Japan, which has provided USD 804 million in aid to the Palestinians since 1993, will continue to honor aid commitments made before Hamas won the January 25 elections, ministry official Akira Chiba said.
The policy, which was not previously announced by the Japanese government, has been in place for months and was not prompted by the suicide attack in Israel on Monday, which killed nine people and was defended by a Hamas official.
"This has been our position ever since Hamas won their elections," Chiba said. "Our hope is that they will resort to peaceful means and come back to the peace process."
Tokyo extended some USD 6 million in food aid to the Palestinians through a United Nations Agency and the World Food Program in March, but that was part of a prior commitment of USD 100 million pledged to the Palestinian Authority in May 2005.
"There are ongoing projects - we're not going to halt them," Chiba said.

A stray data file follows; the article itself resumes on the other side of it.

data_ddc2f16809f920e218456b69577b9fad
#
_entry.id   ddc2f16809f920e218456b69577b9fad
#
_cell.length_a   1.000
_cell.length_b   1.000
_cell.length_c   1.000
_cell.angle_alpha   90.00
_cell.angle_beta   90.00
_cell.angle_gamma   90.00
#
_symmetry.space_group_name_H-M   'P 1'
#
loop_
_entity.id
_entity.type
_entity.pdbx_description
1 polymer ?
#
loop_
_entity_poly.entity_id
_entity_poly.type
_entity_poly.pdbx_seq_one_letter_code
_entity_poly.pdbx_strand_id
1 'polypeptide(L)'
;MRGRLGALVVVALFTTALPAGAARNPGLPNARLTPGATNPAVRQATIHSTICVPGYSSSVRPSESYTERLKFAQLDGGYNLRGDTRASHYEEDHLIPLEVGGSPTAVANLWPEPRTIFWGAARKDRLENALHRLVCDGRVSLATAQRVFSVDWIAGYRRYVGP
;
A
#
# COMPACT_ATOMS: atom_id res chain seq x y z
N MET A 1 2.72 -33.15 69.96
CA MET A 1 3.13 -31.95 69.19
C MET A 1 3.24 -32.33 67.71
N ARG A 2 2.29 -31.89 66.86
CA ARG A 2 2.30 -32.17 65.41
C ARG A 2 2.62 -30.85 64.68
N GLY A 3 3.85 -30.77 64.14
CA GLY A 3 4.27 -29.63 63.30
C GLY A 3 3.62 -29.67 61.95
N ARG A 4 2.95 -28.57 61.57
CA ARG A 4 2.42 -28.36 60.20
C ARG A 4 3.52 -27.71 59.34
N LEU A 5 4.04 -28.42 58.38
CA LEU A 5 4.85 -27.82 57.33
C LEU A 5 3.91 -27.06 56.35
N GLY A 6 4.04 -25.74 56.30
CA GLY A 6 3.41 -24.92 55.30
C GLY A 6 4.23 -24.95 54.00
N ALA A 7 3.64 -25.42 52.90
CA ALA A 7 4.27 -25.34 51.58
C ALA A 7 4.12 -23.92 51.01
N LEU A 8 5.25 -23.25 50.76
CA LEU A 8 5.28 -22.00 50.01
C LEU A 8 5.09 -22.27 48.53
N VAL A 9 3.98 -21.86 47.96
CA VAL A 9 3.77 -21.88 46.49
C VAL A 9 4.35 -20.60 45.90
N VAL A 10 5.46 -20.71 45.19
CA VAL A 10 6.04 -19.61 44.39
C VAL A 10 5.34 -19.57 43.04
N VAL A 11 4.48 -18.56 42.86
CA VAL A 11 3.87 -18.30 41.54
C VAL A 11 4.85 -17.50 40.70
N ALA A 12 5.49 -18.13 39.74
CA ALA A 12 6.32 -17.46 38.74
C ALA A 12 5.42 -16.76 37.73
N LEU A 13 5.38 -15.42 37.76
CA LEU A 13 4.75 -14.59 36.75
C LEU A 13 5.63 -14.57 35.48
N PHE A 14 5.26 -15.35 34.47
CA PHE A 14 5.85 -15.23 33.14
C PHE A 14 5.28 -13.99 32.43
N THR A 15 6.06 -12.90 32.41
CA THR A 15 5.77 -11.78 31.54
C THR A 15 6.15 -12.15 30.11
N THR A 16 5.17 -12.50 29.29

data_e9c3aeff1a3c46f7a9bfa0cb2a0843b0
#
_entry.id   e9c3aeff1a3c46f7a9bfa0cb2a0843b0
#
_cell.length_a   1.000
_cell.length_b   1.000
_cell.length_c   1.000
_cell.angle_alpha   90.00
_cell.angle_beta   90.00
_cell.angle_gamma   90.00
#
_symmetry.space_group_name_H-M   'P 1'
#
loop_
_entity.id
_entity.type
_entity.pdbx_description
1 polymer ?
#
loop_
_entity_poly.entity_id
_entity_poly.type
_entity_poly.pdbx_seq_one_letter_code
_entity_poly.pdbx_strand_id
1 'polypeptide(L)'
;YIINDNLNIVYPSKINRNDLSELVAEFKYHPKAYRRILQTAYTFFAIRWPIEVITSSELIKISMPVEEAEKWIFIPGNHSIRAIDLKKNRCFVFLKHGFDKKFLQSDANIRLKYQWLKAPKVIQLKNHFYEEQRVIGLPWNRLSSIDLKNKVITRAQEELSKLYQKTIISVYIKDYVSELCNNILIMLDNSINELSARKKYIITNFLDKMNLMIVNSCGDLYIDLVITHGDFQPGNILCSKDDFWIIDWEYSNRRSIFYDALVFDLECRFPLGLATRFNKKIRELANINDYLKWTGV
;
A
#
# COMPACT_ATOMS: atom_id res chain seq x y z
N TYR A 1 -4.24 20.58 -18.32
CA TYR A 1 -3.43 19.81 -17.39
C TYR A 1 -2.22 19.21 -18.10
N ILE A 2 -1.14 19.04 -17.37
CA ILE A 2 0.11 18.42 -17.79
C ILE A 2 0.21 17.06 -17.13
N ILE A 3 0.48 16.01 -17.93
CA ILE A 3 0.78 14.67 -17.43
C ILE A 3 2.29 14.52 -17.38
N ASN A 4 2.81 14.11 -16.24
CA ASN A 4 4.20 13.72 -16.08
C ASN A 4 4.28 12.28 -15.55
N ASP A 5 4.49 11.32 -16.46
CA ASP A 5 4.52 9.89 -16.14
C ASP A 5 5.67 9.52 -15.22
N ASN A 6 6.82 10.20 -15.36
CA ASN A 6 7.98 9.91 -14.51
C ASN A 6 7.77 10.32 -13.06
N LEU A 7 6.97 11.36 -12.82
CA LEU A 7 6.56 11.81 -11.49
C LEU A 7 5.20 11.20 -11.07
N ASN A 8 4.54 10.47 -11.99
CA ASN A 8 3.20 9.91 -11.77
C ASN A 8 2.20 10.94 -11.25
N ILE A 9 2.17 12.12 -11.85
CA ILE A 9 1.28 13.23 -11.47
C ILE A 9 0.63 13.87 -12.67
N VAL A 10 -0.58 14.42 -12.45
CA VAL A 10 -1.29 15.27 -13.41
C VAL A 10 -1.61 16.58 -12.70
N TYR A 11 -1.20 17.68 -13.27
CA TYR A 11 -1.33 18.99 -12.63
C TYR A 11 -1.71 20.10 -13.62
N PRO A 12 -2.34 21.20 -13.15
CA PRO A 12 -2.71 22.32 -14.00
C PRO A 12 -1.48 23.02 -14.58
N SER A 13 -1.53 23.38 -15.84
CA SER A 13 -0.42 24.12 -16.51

Word of Japan's hold on new aid comes as the Palestinian Authority struggles with its finances. Hamas is two weeks late paying March salaries for the government's 140,000 workers.
The United States And European Union cut off aid to the government because Hamas refused their demands to renounce violence and recognize Israel's right to exist.
Israel halted the transfer of tens of millions of tax dollars it collects on the Palestinians' behalf every month until Hamas agrees to denounce violence and terrorism.
Japan joined the condemnation of Monday's blast, calling on the authority to take measures to prevent further attacks and crack down on extremists. Tokyo also urged Israel to respond "with maximum calm."